Cytotoxicity in the Age of Nano: The Role of Fourth Period Transition Metal Oxide Nanoparticle Physicochemical Properties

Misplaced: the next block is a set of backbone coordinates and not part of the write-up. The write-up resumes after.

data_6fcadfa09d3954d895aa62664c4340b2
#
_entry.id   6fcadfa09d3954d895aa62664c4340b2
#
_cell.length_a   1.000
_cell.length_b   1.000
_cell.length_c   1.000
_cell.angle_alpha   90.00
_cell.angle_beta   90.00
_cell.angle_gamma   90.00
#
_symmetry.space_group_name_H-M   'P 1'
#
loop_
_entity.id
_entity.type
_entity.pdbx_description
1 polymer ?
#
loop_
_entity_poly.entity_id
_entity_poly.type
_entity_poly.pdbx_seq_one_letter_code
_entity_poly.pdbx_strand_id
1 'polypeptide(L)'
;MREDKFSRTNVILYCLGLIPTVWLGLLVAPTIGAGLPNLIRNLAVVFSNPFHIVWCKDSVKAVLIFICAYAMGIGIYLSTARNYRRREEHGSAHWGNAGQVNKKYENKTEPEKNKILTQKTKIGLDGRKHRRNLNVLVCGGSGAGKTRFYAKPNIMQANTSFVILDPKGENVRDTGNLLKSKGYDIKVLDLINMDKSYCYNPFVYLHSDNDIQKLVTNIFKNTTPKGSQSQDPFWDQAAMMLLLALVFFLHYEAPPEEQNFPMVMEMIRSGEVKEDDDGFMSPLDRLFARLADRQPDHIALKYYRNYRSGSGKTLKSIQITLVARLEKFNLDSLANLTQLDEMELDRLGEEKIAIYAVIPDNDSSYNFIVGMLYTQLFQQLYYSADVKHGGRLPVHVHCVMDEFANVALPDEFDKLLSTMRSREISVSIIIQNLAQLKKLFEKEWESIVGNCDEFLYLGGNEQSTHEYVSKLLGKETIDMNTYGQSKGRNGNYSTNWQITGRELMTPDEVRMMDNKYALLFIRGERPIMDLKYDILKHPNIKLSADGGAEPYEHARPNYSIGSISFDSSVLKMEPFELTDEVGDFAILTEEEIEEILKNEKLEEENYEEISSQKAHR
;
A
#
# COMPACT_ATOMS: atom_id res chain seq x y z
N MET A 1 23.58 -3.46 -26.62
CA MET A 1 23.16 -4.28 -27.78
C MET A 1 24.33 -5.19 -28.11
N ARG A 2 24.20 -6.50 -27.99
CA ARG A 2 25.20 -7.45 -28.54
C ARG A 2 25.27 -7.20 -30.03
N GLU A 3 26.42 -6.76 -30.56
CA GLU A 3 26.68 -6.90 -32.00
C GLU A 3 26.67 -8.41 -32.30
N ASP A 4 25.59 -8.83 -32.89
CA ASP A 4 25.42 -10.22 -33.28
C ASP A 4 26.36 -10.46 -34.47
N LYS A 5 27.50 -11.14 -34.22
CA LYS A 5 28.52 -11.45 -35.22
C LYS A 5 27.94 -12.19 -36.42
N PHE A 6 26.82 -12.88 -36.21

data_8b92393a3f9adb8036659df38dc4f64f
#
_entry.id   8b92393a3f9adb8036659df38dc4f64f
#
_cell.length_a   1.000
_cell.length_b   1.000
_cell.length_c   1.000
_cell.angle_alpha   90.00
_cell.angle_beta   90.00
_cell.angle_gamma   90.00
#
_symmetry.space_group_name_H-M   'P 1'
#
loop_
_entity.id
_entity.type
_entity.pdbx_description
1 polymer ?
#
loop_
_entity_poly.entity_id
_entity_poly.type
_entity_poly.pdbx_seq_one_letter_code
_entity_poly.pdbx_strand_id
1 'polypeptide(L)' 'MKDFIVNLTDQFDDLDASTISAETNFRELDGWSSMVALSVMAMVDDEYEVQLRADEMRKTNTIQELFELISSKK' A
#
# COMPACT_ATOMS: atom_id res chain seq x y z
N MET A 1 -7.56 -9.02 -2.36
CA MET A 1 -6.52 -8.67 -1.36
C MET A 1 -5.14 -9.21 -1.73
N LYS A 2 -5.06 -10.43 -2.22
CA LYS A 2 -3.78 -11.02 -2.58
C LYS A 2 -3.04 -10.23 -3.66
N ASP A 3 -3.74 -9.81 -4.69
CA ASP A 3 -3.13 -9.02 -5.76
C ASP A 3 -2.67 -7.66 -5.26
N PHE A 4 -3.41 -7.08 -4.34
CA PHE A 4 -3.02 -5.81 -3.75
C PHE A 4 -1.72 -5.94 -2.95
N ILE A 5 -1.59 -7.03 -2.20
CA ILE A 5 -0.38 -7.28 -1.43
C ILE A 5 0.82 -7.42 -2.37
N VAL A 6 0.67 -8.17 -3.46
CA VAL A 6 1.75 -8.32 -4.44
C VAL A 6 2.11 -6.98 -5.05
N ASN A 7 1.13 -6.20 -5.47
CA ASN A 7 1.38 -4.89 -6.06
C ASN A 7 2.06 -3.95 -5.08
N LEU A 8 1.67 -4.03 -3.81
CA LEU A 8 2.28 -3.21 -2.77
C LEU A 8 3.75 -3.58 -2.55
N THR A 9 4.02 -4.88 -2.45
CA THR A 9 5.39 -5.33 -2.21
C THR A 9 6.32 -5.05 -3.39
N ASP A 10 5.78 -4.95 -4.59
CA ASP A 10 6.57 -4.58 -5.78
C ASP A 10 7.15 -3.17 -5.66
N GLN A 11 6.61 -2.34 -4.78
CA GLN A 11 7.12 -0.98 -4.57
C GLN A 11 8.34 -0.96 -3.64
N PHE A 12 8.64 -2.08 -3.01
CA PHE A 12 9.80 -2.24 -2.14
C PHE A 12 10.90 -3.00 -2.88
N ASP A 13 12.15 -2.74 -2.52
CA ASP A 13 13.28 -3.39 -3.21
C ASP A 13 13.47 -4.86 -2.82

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A clear understanding of physicochemical factors governing nanoparticle toxicity is still in its infancy. We used a systematic approach to delineate physicochemical properties of nanoparticles that govern cytotoxicity. The cytotoxicity of fourth period metal oxide nanoparticles (NPs): TiO2, Cr2O3, Mn2O3, Fe2O3, NiO, CuO, and ZnO increases with the atomic number of the transition metal oxide. This trend was not cell-type specific, as observed in non-transformed human lung cells (BEAS-2B) and human bronchoalveolar carcinoma-derived cells (A549). Addition of NPs to the cell culture medium did not significantly alter pH. Physiochemical properties were assessed to discover the determinants of cytotoxicity: (1) point-of-zero charge (PZC) (i.e., isoelectric point) described the surface charge of NPs in cytosolic and lysosomal compartments; (2) relative number of available binding sites on the NP surface quantified by X-ray photoelectron spectroscopy was used to estimate the probability of biomolecular interactions on the particle surface; (3) band-gap energy measurements to predict electron abstraction from NPs which might lead to oxidative stress and subsequent cell death; and (4) ion dissolution. Our results indicate that cytotoxicity is a function of particle surface charge, the relative number of available surface binding sites, and metal ion dissolution from NPs. These findings provide a physicochemical basis for both risk assessment and the design of safer nanomaterials.